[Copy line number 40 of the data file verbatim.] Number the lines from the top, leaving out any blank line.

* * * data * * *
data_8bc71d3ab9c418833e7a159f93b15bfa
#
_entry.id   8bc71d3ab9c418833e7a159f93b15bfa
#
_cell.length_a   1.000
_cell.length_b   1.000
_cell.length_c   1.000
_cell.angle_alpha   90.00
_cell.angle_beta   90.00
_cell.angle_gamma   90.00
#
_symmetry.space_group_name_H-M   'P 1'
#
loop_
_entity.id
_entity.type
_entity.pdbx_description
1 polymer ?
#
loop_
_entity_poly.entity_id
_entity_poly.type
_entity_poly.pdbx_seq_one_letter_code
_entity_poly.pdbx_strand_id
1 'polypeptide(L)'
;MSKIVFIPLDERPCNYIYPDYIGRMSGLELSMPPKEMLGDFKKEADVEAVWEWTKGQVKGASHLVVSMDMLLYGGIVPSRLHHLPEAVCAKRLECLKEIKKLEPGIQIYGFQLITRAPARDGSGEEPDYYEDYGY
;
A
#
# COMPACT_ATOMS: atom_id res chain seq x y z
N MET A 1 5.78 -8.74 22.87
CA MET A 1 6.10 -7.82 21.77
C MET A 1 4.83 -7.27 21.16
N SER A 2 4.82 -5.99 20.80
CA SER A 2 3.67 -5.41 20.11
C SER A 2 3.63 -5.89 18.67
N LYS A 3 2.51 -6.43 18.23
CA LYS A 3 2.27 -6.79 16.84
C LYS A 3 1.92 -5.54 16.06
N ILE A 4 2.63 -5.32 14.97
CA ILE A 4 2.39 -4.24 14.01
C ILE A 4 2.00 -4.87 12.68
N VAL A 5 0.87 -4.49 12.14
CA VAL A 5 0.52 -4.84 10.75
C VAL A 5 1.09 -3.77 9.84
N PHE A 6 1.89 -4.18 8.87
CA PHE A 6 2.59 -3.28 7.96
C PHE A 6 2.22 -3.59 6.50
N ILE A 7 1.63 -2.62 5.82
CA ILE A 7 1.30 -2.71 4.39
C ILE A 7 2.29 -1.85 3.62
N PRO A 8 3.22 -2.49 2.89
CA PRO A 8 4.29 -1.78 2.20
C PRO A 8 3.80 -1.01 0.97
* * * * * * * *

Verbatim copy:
N ILE A 4 2.63 -5.32 14.97